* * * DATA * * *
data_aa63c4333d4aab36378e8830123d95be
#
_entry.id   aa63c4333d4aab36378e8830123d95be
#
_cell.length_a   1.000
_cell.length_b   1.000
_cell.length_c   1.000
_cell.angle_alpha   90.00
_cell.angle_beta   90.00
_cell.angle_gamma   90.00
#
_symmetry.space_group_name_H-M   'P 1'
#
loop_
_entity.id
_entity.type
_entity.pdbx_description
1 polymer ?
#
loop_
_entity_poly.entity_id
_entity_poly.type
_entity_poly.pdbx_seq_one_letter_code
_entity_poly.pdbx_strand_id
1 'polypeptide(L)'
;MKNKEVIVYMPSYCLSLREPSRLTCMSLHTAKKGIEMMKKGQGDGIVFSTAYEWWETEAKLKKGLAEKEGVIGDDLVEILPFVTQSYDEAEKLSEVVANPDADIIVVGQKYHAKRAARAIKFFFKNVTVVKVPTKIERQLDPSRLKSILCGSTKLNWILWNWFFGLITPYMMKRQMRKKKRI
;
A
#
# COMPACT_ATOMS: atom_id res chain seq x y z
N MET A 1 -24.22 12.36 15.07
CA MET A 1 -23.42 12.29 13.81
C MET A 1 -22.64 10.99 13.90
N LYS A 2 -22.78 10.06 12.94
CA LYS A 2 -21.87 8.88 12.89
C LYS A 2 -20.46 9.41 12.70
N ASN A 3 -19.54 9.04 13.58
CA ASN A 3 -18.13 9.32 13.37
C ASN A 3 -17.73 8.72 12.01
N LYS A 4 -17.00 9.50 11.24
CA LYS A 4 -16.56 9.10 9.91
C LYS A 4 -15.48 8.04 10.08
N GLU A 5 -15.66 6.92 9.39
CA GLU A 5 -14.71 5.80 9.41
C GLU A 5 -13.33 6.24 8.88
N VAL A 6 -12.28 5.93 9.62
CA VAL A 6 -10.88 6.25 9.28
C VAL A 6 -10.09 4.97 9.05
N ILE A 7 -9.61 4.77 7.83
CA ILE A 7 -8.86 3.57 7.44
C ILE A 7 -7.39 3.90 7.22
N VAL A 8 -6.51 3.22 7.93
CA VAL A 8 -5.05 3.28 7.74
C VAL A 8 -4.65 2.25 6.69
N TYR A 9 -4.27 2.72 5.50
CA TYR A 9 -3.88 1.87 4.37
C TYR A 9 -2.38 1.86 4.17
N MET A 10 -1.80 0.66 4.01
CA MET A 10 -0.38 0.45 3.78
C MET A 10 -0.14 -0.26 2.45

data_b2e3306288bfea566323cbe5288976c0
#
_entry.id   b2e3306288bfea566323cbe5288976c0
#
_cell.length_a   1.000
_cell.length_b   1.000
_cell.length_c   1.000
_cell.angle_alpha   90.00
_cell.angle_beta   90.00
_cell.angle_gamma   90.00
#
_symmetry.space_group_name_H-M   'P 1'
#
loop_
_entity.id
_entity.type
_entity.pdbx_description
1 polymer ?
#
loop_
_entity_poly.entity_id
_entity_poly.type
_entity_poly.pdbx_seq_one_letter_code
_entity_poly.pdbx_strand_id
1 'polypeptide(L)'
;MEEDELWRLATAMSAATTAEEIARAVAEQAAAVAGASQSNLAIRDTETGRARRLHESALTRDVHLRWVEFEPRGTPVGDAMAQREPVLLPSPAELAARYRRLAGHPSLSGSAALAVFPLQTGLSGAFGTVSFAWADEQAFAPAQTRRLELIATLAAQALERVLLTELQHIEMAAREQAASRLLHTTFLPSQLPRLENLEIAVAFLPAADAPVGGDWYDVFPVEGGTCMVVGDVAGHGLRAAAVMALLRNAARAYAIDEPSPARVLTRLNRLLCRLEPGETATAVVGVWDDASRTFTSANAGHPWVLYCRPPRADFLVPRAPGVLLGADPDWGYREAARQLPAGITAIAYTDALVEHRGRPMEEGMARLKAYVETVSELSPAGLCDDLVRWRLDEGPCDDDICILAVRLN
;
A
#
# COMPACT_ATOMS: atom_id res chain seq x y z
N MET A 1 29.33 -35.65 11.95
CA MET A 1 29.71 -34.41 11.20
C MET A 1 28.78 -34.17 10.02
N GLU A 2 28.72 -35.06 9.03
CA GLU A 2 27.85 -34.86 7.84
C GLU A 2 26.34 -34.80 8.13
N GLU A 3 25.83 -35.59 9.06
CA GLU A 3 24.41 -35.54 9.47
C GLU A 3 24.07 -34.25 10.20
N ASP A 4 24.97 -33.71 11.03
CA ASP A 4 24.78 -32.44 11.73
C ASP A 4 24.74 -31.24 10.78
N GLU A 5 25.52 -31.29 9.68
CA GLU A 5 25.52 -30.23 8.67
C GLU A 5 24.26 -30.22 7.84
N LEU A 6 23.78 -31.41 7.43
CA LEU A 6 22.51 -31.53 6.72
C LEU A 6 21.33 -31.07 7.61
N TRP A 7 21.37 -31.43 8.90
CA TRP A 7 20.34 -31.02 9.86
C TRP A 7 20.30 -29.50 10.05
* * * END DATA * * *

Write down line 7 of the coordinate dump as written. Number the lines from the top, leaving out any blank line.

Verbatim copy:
_cell.length_c   1.000